There are few industries as pivotal to driving Africa’s sustainable economic development as the civil engineering sector.
No shortage of challenges lies ahead in the development of Africa’s built environment. These challenges are, primarily, financial; How can capital be raised to improve infrastructure and living conditions across the continent? And, environmental; How can a continent of over 1.2bn people (and counting) develop without accelerating climate change and degrading the natural environment?
Shaping a path of truly sustainable economic development on the African continent will need engineering minds at the forefront of policymaking, strategy, and delivery.
As the leading economies of the continent seek to accelerate industrialisation, does Africa’s civil engineering sector have the depth and capacity to deliver on the mega-projects required for growth?
Who are the innovators that will find solutions to challenges around affordable housing, the infrastructure gap, skills shortage, access to capital and environmental impact?
AfricaLive.net speaks with sector leaders from across Africa to understand how African civil engineers seek to shape the future of the continent.
The US$ 1.5 billion Tema Port expansion and the $500m Takoradi Port expansion represent two milestone moments in the development of Ghana as an African trade & investment hub.
Ghana has long been on the path to establishing itself as a major centre in the global maritime network. The current infrastructure projects coupled with the launch of the Africa Continental Free Trade Agreement (AfCFTA) have accelerated Ghana’s journey towards building a truly globally competitive maritime hub.
Ghana will soon be able to accommodate the world’s largest container ships and continues to invest in improved transport connections with neighbouring countries.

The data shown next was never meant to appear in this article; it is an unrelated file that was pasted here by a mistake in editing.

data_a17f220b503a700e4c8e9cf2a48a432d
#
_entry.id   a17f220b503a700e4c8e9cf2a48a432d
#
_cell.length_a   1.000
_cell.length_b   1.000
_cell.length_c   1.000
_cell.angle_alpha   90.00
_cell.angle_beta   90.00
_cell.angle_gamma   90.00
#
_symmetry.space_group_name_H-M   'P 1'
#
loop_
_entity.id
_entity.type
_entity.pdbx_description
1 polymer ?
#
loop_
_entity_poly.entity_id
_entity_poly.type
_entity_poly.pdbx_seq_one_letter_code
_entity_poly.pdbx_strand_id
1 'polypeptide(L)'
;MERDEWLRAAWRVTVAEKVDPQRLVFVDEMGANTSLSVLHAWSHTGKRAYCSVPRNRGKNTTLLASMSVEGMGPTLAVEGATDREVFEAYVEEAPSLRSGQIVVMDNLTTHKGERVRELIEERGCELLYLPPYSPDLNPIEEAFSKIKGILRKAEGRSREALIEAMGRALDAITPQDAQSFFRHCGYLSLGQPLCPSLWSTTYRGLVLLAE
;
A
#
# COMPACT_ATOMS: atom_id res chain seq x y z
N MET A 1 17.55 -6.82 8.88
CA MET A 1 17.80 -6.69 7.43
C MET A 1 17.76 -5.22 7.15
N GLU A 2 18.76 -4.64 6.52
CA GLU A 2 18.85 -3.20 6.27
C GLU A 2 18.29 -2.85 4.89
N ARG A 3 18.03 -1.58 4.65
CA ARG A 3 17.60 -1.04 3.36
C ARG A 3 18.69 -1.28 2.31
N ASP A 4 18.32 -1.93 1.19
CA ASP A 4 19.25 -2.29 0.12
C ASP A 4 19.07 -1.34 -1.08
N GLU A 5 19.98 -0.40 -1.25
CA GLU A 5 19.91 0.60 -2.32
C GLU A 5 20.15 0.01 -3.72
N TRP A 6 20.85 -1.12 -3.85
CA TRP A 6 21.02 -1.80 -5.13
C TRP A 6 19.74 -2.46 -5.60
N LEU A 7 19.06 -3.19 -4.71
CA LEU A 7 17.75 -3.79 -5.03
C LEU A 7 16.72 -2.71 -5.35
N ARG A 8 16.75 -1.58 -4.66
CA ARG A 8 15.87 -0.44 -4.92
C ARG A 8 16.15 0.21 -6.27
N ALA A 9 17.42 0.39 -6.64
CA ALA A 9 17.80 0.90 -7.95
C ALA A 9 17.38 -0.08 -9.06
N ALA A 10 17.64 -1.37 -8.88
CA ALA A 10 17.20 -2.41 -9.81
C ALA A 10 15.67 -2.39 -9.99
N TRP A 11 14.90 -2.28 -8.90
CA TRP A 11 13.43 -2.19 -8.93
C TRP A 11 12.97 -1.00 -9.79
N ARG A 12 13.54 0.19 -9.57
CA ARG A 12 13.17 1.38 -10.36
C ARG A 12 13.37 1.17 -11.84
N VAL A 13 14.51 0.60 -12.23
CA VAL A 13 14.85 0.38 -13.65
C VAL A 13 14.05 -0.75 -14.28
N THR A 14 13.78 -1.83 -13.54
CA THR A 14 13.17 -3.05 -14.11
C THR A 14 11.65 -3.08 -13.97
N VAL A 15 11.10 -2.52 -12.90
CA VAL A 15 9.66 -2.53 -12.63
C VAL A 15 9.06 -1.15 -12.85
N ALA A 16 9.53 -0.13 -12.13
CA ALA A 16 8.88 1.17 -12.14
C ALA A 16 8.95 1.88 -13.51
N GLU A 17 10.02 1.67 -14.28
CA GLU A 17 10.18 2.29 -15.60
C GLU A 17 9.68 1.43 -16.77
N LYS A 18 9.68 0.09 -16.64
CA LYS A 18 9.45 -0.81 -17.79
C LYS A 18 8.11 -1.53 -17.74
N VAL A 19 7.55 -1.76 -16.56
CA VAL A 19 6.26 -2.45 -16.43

It appears to be a time of unprecedented opportunity for Ghana’s industrialists and exporters. Is the maritime industry in Ghana prepared to drive the country towards its next stage of development?
Our role is to mobilise the private sector to support government initiatives. We take our cues from the continental plan through bodies like SADC and other development-oriented bodies. Ours is not to be a lobby group but to give governments a boost in their programmes, by that we mean financial resources, capacity, expertise and other aspects of development.
What we do is unpack these government-endorsed master plans and try identifying the areas within them that have business-specific interest. We help evaluate how the projects would support the growth of businesses or the projects that business believes can be successfully implemented.
Overall we see ourselves as development partners that help governments execute and drive projects forward with the only caveat being that we only work on stuff that business believes in.
Intra-African trade is currently less than 15%, and we are doing more with Europe than we are doing within ourselves.
If we remove those barriers, then we have a real opportunity of industrialising Africa. By 2050, Africa will still have the most investment opportunities in the world because we are rich in resources. A lot of our investments are in that area, and this is where we can leverage partnerships in Africa.